These companies claim to provide “fair-trade” data work. Do they? - MIT Technology Review
A lot of human labor goes into building artificial-intelligence systems. Much of it is in cleaning, categorizing, and labeling data before AIs ingest it to look for patterns. The AI Now Institute, an ethics body, refers to this work as the “hidden labor” of the AI pipeline, “providing the invisible human work that often backstops claims of AI ‘magic’ once these systems are deployed in products and services.”
By contrast, most people doing data annotation don’t work in Manhattan offices but from their homes in places such as India, Kenya, Malaysia, and the Philippines. They log in to online platforms for anywhere from a few minutes to several hours a day, perhaps distinguishing between bunches of green onions and stalks of celery or between cat-eye and aviator-style sunglasses. As detailed in the recent book Ghost Work by Mary Gray and Siddharth Suri, most of them are gig workers with low pay, insecure employment, and no opportunity for career advancement.
A small group of data annotation firms aims to rewrite that narrative. But these firms aiming to “do well by doing good” in AI data services are finding the path to enterprise enlightenment can be a rocky one.
“It is really a race to the bottom,” says Daniel Kaelin, director of customer success at Alegion, a data annotation services company in Austin, Texas. “This whole industry is very, very competitive; everybody tries to find that little cheaper labor force somewhere else in the world.”
What does “impact” really mean?
Alegion is one of several platforms, including CloudFactory, Digital Divide Data (DDD), iMerit, and Samasource, that say they want to make AI data work dignified. They call themselves “impact” companies and claim to offer ethically sourced data labor, with better working conditions and career prospects than most firms in the industry. It’s like fair-trade coffee beans, but for enormous data sets.
However, there are no regulations and only weak industry standards for what ethical sourcing means. And the companies’ own definitions of it vary widely.
Troy Stringfield, who took over as Alegion’s global impact director in 2018, defends the “impact” label—which the seven-year-old company has adopted only in the past year or so—by saying impact means creating work that improves people’s lives. “It’s going in and saying, ‘What is a livable wage? What is getting them better than where they’re at?’” he says.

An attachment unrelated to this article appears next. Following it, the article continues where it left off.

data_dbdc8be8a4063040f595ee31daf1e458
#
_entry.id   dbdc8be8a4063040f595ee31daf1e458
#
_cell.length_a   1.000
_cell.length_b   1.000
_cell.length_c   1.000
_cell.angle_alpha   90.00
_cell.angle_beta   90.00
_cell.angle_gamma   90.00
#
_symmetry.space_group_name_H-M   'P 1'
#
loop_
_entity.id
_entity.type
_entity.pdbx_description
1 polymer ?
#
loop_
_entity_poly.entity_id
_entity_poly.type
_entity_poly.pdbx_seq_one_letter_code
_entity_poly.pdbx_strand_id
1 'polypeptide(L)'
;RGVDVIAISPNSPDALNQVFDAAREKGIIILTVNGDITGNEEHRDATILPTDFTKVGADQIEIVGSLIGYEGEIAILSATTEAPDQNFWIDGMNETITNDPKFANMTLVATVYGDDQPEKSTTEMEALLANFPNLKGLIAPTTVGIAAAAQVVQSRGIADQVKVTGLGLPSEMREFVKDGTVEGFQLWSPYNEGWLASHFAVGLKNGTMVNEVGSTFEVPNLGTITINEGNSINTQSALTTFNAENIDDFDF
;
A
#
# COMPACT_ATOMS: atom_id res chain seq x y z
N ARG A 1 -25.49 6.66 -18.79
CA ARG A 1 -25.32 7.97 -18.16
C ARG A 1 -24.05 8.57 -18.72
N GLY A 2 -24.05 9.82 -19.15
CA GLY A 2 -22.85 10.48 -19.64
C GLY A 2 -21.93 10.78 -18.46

But Sara Enright, project director at the Global Impact Sourcing Coalition (GISC), a member-funded industry body, says it’s doubtful that such work should be called impact sourcing: “If it is solely gig work in which an individual is accessing part-time wages through an hour a day here and there, that is not impact employment, because it does not actually lead to career development and ultimately poverty alleviation.”
Getting into the US market
In their bid to expand, companies like Alegion and iMerit are also trying to build a pool of data workers in the US, drawing on underprivileged and marginalized populations there. That gives them lucrative access to government, financial, and health care clients that demand stringent security measures, work with regulated medical and financial data, or need the work done in the US for other legal reasons.
To recruit those US workers, the impact firms can go through companies like Daivergent, which serves as a conduit to organizations such as the Autism Society and Autism Speaks. (That’s where Campbell, whom we met earlier drawing boxes around cars, works.) Alegion also did a trial using workers provided through IAM23, a support group for military veterans.
Unlike with fair-trade goods, there is little public pressure on the companies to be honest, because they provide their services to businesses, not directly to consumers. “Consumers can value ethical sourcing—for example, at Patagonia and various consumer brands—and you kind of buy into that as a consumer,” says iMerit’s Natarajan. But “it remains to be seen what ethical sourcing means in the b-to-b sector.” As a 2014 issue of Pulse, an outsourcing industry magazine, noted, companies would have to make a choice to use impact-conscious labor providers. Without laws or public pressure it’s not clear what can impel them to make such a choice, and without standards and accountability, it’s not clear how they should evaluate the providers.
In the end it may be only regulation that changes labor practices. “There is no way to change employment from the inside of markets. Yes, they’re doing everything they can, and that’s like saying I’ve got a bicycle with no pedals, and I’m doing everything I can to ride it as quickly as this thing is built to go,” says Gray, the Ghost Work coauthor. “There is no organizing of the rights of workers and fair employment without involving civil society, and we haven’t done that yet.